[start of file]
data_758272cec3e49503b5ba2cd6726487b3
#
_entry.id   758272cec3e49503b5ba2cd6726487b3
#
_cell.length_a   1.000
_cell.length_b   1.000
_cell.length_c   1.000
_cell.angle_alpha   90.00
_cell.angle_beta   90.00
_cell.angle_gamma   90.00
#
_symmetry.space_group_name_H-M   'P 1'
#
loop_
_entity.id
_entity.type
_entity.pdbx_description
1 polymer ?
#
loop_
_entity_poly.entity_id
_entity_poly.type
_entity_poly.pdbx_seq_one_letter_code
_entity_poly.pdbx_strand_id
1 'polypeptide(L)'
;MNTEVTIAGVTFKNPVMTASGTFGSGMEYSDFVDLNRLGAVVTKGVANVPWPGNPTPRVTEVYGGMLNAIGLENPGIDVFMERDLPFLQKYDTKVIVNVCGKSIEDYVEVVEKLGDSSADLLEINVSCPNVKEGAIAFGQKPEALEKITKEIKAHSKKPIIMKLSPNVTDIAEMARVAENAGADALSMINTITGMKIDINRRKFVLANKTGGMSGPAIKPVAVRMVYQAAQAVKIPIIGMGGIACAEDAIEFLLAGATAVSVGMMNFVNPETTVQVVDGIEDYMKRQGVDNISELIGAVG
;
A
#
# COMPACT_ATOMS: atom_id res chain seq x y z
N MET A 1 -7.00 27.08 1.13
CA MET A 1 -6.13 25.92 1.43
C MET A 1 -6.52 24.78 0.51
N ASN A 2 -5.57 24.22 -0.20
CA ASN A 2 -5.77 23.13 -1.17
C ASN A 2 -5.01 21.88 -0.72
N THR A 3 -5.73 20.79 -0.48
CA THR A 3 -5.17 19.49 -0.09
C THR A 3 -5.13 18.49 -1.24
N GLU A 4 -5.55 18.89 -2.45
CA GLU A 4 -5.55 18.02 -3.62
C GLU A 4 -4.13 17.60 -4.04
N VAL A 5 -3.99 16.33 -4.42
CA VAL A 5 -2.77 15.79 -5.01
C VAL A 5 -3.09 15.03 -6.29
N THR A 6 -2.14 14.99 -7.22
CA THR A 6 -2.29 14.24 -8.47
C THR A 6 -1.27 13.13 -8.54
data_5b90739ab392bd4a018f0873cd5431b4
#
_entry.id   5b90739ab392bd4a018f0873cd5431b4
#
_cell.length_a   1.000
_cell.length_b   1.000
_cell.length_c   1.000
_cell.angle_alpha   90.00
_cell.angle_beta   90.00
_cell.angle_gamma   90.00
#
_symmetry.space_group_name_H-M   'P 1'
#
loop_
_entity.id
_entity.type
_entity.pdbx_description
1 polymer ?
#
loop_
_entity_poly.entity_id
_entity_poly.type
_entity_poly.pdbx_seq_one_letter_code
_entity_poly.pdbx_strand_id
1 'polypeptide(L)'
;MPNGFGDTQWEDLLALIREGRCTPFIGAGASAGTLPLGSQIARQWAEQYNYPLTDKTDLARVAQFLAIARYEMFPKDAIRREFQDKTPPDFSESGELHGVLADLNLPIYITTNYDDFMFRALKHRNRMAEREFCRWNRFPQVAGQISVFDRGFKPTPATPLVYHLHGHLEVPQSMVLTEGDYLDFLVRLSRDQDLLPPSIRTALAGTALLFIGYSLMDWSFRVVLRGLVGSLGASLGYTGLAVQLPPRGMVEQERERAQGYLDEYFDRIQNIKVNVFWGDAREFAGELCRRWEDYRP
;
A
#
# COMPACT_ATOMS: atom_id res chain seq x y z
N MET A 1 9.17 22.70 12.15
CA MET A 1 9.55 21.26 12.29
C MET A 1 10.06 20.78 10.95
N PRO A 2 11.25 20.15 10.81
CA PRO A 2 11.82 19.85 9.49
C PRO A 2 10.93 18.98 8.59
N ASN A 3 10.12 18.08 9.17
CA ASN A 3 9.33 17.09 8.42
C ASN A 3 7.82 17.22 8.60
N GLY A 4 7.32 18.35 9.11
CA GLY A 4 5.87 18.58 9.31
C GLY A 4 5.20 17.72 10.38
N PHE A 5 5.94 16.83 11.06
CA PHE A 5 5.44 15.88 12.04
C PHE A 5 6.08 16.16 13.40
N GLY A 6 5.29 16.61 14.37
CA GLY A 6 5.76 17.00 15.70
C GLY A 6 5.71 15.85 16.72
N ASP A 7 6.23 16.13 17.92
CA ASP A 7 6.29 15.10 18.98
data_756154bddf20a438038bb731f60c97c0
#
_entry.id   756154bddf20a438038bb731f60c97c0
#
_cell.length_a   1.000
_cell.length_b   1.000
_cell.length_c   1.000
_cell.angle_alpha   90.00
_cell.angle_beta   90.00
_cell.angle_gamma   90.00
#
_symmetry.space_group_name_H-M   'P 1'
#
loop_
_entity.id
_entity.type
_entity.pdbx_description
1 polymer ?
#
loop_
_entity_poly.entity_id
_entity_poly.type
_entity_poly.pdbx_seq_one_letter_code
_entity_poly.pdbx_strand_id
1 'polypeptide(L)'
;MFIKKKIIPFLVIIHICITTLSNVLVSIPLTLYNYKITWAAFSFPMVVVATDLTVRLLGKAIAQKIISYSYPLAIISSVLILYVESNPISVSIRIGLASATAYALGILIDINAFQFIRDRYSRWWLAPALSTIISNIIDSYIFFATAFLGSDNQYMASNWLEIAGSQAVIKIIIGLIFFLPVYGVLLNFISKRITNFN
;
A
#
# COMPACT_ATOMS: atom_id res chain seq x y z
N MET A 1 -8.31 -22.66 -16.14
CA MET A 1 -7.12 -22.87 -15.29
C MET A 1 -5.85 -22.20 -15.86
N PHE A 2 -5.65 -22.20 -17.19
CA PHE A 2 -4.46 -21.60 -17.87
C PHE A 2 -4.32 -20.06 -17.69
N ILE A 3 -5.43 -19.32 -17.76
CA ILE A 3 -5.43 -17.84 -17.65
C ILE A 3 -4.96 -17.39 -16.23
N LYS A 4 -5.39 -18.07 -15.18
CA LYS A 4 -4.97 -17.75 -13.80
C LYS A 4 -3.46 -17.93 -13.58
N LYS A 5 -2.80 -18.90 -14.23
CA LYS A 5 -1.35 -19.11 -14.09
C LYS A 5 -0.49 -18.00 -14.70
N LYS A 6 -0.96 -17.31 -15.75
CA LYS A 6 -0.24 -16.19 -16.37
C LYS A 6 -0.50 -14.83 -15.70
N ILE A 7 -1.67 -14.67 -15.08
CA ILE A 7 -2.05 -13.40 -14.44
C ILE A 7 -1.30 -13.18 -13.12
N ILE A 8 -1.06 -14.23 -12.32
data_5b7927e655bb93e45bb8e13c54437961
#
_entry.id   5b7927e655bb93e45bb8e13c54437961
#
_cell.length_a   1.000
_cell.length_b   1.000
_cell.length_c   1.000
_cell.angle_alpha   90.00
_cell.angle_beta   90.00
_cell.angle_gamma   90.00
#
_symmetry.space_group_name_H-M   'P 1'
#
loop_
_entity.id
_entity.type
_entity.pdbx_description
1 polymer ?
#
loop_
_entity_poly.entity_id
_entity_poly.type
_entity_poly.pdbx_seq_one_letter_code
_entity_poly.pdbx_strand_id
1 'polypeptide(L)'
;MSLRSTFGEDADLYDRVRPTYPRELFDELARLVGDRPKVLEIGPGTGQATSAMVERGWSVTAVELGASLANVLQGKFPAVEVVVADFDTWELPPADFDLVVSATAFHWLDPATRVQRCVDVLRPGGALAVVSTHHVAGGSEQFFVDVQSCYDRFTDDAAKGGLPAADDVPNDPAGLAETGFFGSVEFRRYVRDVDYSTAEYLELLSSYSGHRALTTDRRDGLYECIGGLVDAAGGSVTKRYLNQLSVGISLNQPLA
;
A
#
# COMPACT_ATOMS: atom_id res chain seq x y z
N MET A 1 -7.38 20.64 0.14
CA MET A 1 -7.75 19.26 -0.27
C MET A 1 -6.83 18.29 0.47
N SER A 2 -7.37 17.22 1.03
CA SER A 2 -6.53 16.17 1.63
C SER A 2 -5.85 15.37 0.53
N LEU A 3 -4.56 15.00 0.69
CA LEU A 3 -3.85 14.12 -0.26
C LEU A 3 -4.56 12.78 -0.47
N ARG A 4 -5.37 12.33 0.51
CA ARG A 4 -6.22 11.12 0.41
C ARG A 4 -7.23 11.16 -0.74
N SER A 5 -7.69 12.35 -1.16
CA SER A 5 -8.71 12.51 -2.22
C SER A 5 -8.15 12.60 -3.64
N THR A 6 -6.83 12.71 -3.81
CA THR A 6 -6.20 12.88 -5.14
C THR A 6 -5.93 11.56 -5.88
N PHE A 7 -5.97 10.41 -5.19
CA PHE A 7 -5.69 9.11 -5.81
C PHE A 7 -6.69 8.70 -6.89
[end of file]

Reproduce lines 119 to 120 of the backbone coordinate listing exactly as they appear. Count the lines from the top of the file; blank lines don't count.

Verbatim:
_entity_poly.entity_id
_entity_poly.type